Date of Award


Degree Type


Degree Name

Master of Landscape Architecture (MLA)


Landscape Architecture and Environmental Planning

Committee Chair(s)

John Nicholson


John Nicholson


Larry Wegkamp


Larre Egbert


The purpose of this investigation was to explore the depiction of trees in three dimensions on a microcomputer. While the use of computer-aided design in landscape architecture is increasing, imagery for plant materials is found to be at a more or less symbolic level. The literature concerning previous inquiries into the mechanisms of tree growth and differentiation provide a good deal of information ranging from physiological basics to sophisticated structural and mathematical growth models. This forms the basis from which programming work proceeded.

In this context, the body of work reported here emphasizes the development of a programming methodology for achieving better tree images, rather than the sophistication of the images them-selves. A major goal in this effort was simplicity in the resulting algorithms. This is significant in both minimizing use of computer memory, and in aiding the transfer of the algorithms to other devices and uses. Discussed are the developmental steps taken from an initial tree model requiring a digitizing tablet and the internal storage of coordinates, to a tree model in which machine memory and algorithm complexity are minimized.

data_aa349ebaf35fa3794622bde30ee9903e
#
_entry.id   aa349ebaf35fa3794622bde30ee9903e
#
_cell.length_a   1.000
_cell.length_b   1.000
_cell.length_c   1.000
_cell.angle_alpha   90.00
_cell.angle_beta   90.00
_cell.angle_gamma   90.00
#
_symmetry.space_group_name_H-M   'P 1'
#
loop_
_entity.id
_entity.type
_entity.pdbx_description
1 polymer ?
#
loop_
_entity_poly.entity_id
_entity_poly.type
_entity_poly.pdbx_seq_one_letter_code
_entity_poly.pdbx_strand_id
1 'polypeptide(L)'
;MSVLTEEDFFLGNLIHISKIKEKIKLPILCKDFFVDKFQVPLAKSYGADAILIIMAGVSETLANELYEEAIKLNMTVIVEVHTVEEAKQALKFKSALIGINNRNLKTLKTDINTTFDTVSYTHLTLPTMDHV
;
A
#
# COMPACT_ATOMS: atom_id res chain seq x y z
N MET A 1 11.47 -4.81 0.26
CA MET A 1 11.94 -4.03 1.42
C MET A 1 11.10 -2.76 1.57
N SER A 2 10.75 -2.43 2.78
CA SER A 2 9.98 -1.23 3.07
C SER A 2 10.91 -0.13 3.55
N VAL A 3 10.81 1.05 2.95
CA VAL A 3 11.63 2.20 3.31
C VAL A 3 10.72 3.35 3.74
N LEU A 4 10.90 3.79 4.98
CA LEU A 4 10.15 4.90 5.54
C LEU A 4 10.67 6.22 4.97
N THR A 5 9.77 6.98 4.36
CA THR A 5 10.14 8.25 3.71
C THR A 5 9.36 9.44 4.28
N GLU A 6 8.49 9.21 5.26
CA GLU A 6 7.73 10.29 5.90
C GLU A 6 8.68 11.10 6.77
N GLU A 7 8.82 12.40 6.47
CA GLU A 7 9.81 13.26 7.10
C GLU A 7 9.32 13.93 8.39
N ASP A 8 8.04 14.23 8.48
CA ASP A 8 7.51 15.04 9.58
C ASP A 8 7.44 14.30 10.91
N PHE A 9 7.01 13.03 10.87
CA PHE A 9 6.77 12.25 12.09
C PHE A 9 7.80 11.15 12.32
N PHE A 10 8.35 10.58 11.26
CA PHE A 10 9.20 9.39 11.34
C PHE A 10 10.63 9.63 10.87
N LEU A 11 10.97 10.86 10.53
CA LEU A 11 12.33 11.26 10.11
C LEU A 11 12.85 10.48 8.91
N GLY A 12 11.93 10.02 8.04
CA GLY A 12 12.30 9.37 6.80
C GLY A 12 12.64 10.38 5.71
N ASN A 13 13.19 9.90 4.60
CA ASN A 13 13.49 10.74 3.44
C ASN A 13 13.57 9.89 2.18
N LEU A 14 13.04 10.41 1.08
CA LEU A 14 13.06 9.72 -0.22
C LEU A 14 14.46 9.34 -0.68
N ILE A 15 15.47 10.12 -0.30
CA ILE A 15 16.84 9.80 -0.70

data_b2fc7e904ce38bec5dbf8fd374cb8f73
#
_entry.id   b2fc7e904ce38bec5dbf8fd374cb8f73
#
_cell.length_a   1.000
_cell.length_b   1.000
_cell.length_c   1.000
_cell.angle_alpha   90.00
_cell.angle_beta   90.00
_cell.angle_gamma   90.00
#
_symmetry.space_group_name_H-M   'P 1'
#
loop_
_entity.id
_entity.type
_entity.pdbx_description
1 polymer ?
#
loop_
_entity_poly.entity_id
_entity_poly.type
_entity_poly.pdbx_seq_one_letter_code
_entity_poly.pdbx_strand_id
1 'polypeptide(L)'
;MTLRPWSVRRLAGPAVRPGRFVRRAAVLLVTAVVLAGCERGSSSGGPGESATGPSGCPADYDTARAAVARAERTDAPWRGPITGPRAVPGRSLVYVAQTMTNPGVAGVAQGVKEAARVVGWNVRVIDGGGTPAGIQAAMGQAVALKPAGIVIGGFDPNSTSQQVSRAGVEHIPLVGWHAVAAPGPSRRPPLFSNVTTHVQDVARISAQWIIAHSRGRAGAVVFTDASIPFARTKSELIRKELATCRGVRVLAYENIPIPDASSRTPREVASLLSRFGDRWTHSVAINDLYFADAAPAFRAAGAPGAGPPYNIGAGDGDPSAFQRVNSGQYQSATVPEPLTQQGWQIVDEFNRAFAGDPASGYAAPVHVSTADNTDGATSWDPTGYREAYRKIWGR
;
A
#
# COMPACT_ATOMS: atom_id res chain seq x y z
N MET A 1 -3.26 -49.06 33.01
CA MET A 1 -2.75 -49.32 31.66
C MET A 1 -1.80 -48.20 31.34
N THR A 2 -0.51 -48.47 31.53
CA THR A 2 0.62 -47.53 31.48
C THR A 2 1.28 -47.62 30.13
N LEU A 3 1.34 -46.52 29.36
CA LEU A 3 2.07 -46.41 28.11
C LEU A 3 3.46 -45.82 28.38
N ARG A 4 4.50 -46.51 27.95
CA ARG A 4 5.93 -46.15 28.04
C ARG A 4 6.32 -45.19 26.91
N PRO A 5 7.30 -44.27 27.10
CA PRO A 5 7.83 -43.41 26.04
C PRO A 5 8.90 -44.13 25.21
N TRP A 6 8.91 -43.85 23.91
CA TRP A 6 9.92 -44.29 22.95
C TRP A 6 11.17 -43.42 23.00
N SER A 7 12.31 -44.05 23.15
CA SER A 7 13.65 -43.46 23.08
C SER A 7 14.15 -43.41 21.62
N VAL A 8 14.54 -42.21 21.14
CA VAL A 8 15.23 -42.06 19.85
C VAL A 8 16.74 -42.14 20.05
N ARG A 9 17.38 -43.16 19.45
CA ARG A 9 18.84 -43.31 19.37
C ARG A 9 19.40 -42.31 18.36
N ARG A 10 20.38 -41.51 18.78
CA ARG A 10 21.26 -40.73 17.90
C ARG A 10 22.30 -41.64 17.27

The methodology deemed most useful is that of storing the tr:es as a general set of rules for image generation, rather than a lengthy data file for each tree. The operational value of this process is intrinsic to future applications; whether six discrete tree types are to be used or sixty types, the computer is working vii with the same amount of "data" -- the tree generation algorithm. Further applications of this approach could offer savings in both storage requirements and data input for a variety of complex graphic images.